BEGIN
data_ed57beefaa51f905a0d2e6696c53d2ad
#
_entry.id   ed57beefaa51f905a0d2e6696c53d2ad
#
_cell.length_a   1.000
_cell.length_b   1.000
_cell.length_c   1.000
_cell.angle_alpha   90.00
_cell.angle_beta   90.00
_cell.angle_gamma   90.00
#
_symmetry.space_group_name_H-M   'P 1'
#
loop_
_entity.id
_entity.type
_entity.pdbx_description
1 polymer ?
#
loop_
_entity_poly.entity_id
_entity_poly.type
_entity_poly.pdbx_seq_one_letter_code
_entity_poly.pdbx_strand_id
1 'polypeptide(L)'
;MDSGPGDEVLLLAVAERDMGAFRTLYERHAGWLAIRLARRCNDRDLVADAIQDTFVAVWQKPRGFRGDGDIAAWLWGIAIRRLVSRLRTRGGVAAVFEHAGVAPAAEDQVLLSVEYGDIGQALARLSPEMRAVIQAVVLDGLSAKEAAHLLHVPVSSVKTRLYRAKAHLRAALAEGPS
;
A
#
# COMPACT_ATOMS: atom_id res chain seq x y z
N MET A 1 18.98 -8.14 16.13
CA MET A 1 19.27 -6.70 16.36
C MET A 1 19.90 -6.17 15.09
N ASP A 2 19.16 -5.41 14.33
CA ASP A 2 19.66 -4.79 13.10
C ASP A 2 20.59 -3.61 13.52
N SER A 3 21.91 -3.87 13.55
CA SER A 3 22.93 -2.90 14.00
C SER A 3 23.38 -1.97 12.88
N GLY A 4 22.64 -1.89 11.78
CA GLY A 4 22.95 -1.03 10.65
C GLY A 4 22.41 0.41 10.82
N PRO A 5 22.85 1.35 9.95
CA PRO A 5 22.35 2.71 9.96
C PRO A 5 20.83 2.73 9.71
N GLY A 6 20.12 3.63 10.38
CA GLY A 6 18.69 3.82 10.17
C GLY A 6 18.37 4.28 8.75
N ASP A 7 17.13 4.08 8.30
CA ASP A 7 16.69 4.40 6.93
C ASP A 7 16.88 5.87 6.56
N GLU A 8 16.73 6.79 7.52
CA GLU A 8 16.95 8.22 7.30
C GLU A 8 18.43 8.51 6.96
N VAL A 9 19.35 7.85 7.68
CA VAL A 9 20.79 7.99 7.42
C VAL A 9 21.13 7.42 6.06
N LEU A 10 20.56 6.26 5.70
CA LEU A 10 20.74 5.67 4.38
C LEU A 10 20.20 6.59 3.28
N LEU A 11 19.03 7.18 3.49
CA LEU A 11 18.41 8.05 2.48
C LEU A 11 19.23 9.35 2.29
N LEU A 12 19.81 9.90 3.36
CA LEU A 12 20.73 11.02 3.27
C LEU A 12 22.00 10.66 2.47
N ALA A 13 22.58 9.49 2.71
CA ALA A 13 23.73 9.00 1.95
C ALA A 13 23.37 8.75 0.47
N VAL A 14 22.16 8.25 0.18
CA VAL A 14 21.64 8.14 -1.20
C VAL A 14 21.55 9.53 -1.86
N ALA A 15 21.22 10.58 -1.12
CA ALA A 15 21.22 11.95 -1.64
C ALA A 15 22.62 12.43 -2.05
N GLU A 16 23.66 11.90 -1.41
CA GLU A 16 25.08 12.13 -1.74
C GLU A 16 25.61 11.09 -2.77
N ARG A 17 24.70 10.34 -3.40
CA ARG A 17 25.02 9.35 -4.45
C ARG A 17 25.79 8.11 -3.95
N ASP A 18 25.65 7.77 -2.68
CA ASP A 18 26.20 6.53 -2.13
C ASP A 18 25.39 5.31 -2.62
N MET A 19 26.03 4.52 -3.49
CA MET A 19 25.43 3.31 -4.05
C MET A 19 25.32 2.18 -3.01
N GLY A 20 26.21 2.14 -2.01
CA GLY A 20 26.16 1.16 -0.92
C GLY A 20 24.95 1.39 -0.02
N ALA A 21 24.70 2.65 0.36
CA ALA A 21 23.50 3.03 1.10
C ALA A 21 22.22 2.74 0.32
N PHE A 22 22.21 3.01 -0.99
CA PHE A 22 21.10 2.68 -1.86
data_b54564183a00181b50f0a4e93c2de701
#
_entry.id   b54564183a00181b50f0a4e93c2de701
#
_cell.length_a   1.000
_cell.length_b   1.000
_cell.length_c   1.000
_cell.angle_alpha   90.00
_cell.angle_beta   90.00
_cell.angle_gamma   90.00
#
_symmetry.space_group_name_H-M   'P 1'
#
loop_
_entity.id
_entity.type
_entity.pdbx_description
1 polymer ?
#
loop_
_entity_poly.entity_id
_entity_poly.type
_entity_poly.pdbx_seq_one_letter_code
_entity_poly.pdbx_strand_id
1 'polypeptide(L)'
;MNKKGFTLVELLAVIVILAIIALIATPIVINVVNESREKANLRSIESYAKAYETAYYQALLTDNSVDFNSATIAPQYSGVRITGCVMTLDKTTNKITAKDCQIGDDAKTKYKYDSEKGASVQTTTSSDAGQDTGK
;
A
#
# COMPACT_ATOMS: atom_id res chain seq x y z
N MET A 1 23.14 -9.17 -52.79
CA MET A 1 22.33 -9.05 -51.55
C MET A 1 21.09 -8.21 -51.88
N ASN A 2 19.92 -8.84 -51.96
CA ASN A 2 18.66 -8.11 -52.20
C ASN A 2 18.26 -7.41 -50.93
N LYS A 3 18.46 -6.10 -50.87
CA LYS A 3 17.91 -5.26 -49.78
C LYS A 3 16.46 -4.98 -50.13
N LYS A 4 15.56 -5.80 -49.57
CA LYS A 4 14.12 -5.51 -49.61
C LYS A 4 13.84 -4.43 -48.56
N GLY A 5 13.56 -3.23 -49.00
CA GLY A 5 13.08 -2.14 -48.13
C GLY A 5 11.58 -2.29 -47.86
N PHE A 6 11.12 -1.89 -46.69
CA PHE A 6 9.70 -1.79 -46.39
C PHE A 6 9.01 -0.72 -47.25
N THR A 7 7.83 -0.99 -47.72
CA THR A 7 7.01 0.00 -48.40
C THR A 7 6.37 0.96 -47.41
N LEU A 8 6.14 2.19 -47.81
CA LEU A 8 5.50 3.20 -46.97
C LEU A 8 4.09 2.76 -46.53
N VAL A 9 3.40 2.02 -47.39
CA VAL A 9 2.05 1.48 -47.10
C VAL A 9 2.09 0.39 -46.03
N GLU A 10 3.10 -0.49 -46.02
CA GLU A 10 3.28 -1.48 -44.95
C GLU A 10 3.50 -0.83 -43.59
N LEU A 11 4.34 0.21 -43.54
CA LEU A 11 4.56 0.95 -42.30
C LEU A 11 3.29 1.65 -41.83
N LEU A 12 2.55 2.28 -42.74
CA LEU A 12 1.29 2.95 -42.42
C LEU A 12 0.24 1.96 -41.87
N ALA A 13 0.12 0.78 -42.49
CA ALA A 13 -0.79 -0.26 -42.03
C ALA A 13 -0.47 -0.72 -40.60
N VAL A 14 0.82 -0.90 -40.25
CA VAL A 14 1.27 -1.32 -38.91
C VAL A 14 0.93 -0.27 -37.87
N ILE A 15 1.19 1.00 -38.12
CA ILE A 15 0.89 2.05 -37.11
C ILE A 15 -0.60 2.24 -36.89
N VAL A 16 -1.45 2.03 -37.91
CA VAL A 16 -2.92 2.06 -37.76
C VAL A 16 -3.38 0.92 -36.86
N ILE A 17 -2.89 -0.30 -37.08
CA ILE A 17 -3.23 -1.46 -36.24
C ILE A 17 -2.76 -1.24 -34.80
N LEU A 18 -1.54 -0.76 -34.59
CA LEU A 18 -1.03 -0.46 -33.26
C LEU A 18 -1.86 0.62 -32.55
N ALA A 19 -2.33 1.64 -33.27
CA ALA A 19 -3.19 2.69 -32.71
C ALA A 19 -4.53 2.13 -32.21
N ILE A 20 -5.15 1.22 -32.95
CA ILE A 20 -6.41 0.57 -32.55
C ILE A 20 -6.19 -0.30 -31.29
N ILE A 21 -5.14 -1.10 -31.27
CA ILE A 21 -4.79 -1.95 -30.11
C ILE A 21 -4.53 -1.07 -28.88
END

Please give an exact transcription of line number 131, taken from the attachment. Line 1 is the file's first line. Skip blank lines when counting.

C ASN A 2 18.26 -7.41 -50.93